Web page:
Despite its Hausa moniker, the majority of its initial membership is believed to be ethnic Kanuri, from northeastern Nigeria. Over the course of the last decade, however, the group has metastasized, spreading throughout northern Nigeriaand inserting itself into longstanding conflicts in Nigeria’s “middle-belt.”

Boko Haram has also extended its reach into southern Niger and northern Cameroon, where it can take advantage of long, porous borders to regroup and recruit within Kanuri communities outside of Nigeria. Last month, a local official in southern Niger told me that he knows Boko Haram “weekends” in Niger, but he does not have the means or mandate to do anything about it.

And while the scope and intensity of Boko Haram’s terror campaign is breathtaking, the movement is not without local precedent.

As previously discussed, Dan Fodio’s legacy of a purifying withdrawal from society in order to wage a righteous jihad against corrupting influences is seen by many northern Nigerian Muslims, including Boko Haram, as a template for a more just and equitable society.

More recently, the Maitatsine movement has assumed the mantle. The group’s leader, a Cameroonian preacher named Mohammed Marwa, took up the teachings of Dan Fodio after arriving in the northern Nigerian city of Kano in 1945.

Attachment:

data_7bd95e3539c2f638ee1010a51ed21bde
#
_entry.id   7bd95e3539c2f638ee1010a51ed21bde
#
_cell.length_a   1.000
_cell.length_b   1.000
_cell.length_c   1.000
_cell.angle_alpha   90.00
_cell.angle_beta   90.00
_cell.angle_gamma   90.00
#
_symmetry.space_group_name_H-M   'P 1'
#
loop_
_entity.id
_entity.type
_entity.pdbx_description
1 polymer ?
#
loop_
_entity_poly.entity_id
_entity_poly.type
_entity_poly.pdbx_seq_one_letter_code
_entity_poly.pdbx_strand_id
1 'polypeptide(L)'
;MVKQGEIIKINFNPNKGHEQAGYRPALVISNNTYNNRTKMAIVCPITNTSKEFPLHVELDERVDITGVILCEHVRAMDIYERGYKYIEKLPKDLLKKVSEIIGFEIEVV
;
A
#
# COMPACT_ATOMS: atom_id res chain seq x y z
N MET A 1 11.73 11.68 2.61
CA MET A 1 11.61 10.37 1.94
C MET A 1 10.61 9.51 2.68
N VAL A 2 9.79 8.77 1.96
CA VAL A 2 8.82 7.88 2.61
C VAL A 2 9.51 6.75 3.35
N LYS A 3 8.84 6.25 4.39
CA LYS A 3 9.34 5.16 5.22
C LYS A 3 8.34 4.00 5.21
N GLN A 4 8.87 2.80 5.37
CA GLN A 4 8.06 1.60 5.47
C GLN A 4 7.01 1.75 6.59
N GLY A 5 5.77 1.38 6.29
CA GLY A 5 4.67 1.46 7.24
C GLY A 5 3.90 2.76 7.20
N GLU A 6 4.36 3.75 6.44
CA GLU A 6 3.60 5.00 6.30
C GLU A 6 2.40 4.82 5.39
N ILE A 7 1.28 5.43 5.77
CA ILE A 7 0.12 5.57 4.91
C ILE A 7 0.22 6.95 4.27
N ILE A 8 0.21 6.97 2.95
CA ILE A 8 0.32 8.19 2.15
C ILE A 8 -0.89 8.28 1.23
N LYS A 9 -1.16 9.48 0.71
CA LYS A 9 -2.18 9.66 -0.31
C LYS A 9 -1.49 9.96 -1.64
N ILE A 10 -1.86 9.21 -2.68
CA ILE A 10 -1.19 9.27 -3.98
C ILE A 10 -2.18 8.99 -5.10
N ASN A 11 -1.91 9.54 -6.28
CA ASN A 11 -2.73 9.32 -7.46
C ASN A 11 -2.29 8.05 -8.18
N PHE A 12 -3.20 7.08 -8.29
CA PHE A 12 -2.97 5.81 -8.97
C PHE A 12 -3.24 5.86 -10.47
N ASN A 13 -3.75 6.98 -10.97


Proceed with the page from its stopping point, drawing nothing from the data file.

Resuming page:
Marwa’s preaching, predicated on the belief that he himself was a prophet, earned him the name Maitatsine, which translates from Hausa to mean “he who curses” or “the one who damns.” Much like Dan Fodio, Marwa’s movement stood against Nigeria’s corrupt secular government and its allies within the “moderate” religious establishment. Seeing the danger in his message, the British colonial government forced Marwa into exile. He would return to Kano shortly after independence in the 1960s.

The Maitatsine message resonated with the young, poor and unemployed in the slums of Kano, northern Nigeria’s largest city, and during the 1970s, the movement gradually turned violent, clashing with police and state authorities.

Marwa was killed in 1980 during a confrontation with police, but even after his death, riots spread throughout northern Nigeria, claiming the lives of between 4,000 and 5,000 people. The movement never quite recovered, but isolated pockets of extremism remained, and Maitatsine teachings are thought to be a source of ideological inspiration for Boko Haram.

The Maitatsine movement introduced many of the tactics that would become common in northern Nigeria’s current wave of Islamic radicalization. Several violent and non-violent radical movements in northern Nigerian, for example, have sought to mobilize poor communities against established, urban Muslim elites perceived to be colluding with a corrupt, secular government.

The success of the heavy-handed tactics used by the Nigerian government to crush the Maitatsine movement may have given a false sense that Boko Haram was merely the latest manifestation of a violent Islamist undercurrent that could be stemmed through similar means.

To the contrary, by all accounts, attempts to crush Boko Haram through military might have proved unsuccessful, and have likely exacerbated the problem.